[Disclaimer - I'm a shit writer and this post is only half finished. I like to try for 1k words a post.]
It is hard to say what drove his grandfather to settle here. It may have been the rural location - surrounded by plenty of wildlife to sustain a growing family, yet with land and deserted housing spacious enough to discourage crowding. A single, well fortified home was much easier to defend with capable hands. Though some of those hands were small, trembling, and unprepared. The young man shook his head, blonde wisps of hair fluttering in his eyes. The memories were pointless distractions, and yet, he succumbed to them regardless.
Raymond glanced out the simple, pane-less window of his home. A single-story home of moderate size, in shambles, in ruin. Sunlight glittered from the broken glass in the street. A silence lilted through the air, carrying only the sounds of wind through the drafty abode. "So boring..." His mutters can hardly be discerned as he rests his lower jaw comfortably into his right arm, helplessly slumped over the tattered table, eyes fixated on the sky which encapsulated that dreadful sun. 'The Reaper,' his grandfather often called it... The fickle, unforgiving son of Mother Nature who cast his scythe with reckless abandon upon humanity so long ago. Science, or so Raymond had been told, always knew the phenomenon which sealed the fate was always possible within a century, and yet, they simply weren't prepared for it.
It was unimaginable. Unthinkable.
[b "This street was bustling with cars, men, women, children... On holidays we'd have firework shows, and great food! Gather with our family, friends, and talk about anything and everything. It was all in the palm of your hand."] The ramblings of an old man that brought a shine to his eyes in his youth, brought a smile to his face as an adult. Grandpa was always so animated when he spoke about the past. Oh, the things he'd wished Raymond could see, experience, take part in. Instead, he'd relayed them to him in the shattered remnants of humanity's past.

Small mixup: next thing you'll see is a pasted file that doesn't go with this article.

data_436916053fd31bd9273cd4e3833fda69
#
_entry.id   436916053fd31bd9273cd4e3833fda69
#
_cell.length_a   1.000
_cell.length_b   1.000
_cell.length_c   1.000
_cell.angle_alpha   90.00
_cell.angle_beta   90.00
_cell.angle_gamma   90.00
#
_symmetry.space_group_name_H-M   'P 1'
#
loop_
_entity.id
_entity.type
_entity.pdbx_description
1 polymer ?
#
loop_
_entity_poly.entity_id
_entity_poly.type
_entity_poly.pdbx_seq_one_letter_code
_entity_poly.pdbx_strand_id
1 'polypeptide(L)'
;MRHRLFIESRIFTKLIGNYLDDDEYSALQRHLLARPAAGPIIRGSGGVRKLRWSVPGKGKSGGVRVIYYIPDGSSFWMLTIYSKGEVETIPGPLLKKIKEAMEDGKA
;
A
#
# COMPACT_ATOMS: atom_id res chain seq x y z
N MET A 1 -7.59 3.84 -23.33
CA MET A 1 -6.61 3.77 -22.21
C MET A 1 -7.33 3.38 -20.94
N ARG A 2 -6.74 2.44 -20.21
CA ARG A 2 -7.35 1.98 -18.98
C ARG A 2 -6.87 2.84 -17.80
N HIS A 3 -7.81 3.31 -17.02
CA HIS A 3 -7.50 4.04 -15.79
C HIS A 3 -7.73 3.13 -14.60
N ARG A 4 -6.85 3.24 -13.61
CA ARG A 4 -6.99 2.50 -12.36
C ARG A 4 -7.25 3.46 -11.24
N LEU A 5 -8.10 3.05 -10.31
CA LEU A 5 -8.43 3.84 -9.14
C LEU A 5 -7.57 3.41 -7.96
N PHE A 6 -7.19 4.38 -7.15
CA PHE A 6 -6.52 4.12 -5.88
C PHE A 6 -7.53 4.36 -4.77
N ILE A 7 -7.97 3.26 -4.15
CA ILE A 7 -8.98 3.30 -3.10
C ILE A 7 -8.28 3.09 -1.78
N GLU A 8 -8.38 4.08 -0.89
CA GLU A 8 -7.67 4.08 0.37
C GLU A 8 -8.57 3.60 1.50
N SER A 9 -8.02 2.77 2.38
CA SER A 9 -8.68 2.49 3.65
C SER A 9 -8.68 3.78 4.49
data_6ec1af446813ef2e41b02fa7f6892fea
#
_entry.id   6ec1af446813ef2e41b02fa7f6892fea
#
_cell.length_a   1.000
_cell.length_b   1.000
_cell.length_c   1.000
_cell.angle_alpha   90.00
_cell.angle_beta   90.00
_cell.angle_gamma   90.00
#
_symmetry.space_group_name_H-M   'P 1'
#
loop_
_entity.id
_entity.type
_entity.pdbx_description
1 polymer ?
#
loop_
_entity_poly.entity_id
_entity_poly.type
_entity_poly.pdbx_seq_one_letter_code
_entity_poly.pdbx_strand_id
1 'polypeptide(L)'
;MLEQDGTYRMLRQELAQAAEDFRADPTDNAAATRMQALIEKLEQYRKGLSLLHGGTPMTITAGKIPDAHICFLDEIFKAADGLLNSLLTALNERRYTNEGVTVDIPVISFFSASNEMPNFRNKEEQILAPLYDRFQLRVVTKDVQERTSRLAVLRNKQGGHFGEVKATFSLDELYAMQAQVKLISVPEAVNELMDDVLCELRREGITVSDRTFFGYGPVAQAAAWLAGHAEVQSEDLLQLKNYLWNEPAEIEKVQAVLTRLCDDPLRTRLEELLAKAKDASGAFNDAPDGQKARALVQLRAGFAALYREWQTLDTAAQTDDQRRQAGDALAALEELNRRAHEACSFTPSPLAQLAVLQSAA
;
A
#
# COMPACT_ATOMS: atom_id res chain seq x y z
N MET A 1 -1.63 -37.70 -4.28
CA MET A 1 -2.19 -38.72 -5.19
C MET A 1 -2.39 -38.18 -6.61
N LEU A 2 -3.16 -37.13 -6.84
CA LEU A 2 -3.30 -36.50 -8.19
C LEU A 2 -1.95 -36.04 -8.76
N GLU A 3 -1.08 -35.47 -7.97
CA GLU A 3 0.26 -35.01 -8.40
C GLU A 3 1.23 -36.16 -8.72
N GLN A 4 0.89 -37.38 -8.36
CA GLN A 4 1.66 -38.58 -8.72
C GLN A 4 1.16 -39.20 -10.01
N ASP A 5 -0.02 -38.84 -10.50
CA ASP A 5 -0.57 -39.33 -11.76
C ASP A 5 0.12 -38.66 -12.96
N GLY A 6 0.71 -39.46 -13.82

How, Raymond thought, could human beings have immediate access to all that was current in their world, and simply... be unprepared? How could they analyze, speculate, and never take action? How could they hold all at once in the palm of their hands, and still know nothing at all?
As a young boy, it used to stun him. As a young man, it merely provoked his developing mind. For a soul of not yet twenty-five, such ideas excited him, greatly. What he wouldn't give for knowledge of that magnitude.
What he wouldn't give.
It was about time for the community meeting. To inventory their supplies, receive rations, and choose the next search party. Regardless of whether the last one had returned, Raymond was sure. His left hand drifted, uncaring, towards the antique contraption his grandfather had gifted him, just before his passing. A "battery-operated" radio, as it was called, in poor condition.
Vivid memories of his grandfather traveling often in search of the source of the device's power overtook him. His lids shut slowly over blue eyes. [i "There must still be some out there,"] he often said, searching as far and as often as he could, until he was too feeble of mind and body to seek them himself.
[i Ka-chink.] [i Ka-chunk.]
It only ever made an irritating sound - like gravel or sand across a smooth surface. "Static" his grandfather called it. But, supposedly, it used to transmit--
[i ...bzzt... bzz-lp...]
"...What the fuck...?" Raymond jumped to his feet, his seat clattering loudly behind him, echoing through the empty kitchen. His eyes widened, his breathing quickened, his hands began to shake and sweat. He gasped, taking the radio in his hands, waiting for another sound. Static. Static. More static.
Was he dreaming? Hallucinating? No. What else could that have possibly been?
[center [i ...he-zzt...zzt-lp...]]